These district courts administer justice at a district level. In the district level, the District Judge or Additional District judge exercises jurisdiction both on original side and appellate side in civil and criminal matters arising in the District. The territorial and pecuniary jurisdiction in civil matters is usually set in concerned State enactments on the subject of civil courts. On the criminal side, jurisdiction is exclusively derived from the criminal procedure code, 1973. As per this code, the maximum sentence a Sessions Judge may award to a convict is capital punishment. Article 236 (a) of the Indian Constitution says that the expression district judge includes judge of a city civil court, additional district judge, joint district judge, assistant district judge, chief judge of a small cause court, chief presidency magistrate, additional chief presidency magistrate, sessions judge, additional sessions judge and assistant sessions judge.


Judicial Magistrates are appointed and controlled by the High Court and discharge judicial functions. Under section 11 (3) of the Code of Criminal Procedure, 1973, the High Court may confer the powers of judicial magistrate of the First Class or of the Second Class on any member of the Judicial Service of the State, functioning as a Judge in a Civil Court. A judicial magistrate first class can sentence a person to jail for up to three years and impose a fine of up to Rs. 5,000. A judicial magistrate second class can sentence a person to jail for up to one year and impose a fine of up to Rs. 3,000.


Judicial Magistrates are appointed and controlled by the High Court and discharge judicial functions. According to Section 29(3) of the CrPC., a Judicial Magistrate of Second Class may pass a sentence of imprisonment for a term not exceeding one year, or of fine not exceeding Five thousand (in madhya pradesh 25 thousand) rupees, or of both. A Judicial Magistrate of Second Class cannot entertain a Prayer for Police Remand while hearing for police files. If the police remand prayer is received, the same must be kept reserved and the case record must immediately be sent to Judicial Magistrate 1st Class. A Judicial Magistrate can try such offences which is triable by either “Any Magistrate” or “Judicial Magistrate 2nd Class” as enshrined in the Schedule I & II of the Cr.PC. Generally, the post for Judicial Magistrate 2nd Class is to be held for 6 months by the newly inducted officers unless the concerned Hon’ble High Court of a State pleased to seem fit to reduce or increase the time period of 6 months. A production Warrant issued by a Judicial Magistrate 2nd Class must be countersigned by the Chief Judicial Magistrate as per Section 267 Cr.PC.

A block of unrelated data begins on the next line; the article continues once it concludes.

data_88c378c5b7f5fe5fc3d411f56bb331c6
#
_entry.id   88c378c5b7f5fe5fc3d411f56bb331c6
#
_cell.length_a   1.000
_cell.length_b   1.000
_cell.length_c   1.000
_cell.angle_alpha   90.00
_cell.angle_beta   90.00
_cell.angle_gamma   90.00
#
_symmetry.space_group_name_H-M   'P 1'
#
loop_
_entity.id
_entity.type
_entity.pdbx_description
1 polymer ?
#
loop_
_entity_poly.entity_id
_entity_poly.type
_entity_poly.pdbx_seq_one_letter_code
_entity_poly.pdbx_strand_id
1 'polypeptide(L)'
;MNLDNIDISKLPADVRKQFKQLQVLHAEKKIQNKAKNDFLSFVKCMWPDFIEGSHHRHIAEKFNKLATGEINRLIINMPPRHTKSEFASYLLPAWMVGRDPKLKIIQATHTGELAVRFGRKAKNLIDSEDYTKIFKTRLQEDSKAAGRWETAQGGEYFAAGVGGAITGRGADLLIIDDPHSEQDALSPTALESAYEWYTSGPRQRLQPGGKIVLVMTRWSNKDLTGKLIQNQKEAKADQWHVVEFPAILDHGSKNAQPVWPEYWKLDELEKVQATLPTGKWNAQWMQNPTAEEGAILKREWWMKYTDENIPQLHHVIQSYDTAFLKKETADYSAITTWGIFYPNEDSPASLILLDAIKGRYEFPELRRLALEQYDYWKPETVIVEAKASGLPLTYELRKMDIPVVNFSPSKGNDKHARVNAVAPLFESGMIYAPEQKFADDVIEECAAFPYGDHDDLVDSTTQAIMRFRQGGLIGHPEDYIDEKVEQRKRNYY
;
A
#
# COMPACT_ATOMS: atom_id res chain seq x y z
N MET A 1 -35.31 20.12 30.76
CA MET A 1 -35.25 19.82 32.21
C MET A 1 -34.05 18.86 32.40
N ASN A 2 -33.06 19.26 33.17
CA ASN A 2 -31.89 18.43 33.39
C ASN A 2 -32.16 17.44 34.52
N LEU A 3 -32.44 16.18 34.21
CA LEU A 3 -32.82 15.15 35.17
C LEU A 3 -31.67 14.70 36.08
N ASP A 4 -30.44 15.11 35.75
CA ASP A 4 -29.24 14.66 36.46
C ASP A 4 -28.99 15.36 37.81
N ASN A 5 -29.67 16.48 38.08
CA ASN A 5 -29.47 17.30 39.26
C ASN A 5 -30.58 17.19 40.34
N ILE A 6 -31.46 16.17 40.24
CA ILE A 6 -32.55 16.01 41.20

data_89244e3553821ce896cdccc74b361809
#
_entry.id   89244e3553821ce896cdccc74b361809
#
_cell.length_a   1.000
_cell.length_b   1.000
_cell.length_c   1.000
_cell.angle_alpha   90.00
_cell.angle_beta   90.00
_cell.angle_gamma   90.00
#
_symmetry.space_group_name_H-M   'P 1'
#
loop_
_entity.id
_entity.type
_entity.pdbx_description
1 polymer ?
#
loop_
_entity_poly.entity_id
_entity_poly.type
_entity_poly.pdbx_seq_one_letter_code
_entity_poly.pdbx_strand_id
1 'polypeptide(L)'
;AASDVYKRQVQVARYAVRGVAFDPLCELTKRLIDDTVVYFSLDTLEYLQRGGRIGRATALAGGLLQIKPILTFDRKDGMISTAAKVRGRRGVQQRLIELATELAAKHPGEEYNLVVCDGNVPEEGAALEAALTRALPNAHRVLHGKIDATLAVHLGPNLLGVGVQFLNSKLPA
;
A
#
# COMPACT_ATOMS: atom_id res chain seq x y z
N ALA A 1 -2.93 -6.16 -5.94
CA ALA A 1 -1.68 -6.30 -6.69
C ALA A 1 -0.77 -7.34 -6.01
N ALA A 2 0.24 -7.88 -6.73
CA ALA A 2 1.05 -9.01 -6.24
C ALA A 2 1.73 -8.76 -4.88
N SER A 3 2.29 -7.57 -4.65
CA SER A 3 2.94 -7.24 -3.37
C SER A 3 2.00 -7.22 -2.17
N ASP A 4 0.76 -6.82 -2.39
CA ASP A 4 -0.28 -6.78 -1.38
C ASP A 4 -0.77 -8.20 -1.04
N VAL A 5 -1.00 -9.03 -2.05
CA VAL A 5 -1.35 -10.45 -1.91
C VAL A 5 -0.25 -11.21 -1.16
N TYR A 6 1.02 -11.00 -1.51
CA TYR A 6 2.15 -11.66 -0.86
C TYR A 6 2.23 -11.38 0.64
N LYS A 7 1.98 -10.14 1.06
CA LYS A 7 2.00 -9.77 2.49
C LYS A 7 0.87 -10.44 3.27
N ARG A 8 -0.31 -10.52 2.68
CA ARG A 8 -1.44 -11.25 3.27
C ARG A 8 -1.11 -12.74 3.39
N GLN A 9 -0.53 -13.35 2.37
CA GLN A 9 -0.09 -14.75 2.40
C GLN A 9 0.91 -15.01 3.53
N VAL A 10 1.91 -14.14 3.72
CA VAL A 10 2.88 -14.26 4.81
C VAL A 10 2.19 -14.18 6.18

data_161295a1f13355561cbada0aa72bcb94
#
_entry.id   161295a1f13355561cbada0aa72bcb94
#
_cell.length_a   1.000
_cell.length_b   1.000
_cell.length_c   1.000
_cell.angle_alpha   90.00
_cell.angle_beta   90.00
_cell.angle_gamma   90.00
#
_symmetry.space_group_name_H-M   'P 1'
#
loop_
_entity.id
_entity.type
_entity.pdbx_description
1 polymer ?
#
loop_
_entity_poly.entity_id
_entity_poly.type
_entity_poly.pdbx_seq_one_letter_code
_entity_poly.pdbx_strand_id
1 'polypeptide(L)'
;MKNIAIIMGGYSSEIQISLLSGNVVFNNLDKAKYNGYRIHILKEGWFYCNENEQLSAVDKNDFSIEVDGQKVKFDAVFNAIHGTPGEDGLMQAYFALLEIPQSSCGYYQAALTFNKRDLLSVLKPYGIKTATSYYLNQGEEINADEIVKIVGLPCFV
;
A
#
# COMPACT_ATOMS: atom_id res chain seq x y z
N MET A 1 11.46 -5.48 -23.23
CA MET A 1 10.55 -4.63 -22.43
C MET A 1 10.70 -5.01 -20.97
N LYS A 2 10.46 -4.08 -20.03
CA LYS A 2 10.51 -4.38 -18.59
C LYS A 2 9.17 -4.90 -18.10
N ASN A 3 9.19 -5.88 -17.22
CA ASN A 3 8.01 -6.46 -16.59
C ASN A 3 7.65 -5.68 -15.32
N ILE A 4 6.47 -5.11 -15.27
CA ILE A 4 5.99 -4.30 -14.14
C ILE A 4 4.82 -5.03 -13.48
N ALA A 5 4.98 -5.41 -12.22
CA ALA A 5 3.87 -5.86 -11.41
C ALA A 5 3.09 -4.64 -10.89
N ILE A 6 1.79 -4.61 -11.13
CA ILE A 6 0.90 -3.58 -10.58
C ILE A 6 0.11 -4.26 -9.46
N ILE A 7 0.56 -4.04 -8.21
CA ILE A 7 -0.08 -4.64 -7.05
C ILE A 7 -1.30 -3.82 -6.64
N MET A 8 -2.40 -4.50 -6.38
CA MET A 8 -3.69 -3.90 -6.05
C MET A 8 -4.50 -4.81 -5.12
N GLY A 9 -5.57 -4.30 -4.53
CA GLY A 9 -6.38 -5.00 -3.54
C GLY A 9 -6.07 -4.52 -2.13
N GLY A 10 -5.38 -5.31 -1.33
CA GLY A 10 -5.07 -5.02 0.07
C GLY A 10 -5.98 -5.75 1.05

In India, the Executive Magistrates are appointed and controlled by the State Government and discharge executive functions, i.e., maintenance of law and order. Unless otherwise defined by the District Magistrate, the jurisdiction and powers of every Executive Magistrate extends throughout the district or the metropolitan area, as the case may be as given u/s 22 of Cr.P.C. The Executive Magistrates focus mainly on the police and administrative functions with little or no concern about the judicial aspect of the process. However, they play a very significant role in the maintenance of law and order within the framework of just and reasonable procedure trying to ensure that the personal liberties of the citizens are not infringed or blatantly disregarded. There have been provisions made allowing the functions of the Executive Magistrate to be discharged by the Judicial Magistrate in consultation with the legislative assembly of that state. Executive Magistrates sometimes act as courts when they take up functions that are judicial in nature while conducting an inquiry under S.116 of the CrPC in connection with maintaining peace and order under S.107 of the CrPC. But this role is subsumed when he takes up his duties that are purely administrative in nature and hence it can be said that the executive magistrate often plays a dual role in their functioning.

Sentencing power of the Courts:-

Supreme Court : – Any sentence authorized by law.

High Court: Any Sentence authorized by law u/s 28(1) CrPC

Session Judge, Additional Session Judge:- Any sentence authorized by law, Sentence of death, however, is subject to confirmation by High Court u/s 28(2) CrPC

Assistant Session Judge:- Imprisonment upto 10 years and/or fine. u/s. 28(3)

Chief Judicial Magistrate, Chief Metropolitan Magistrate:- Imprisonment upto 7 years and/or fine. u/s 29(1)(4) of Cr.P.C.

Judicial Magistrate First Class, Metropolitan Magistrate:- Imprisonment upto 3 years and/or fine upto Rs. 10,000/-. u/s. 29(2) of Cr.P.C.

Judicial Magistrate Second Class:- Imprisonment upto 1 year and/or fine upto Rs. 5,000/-. u/s 29(3) of Cr.P.C.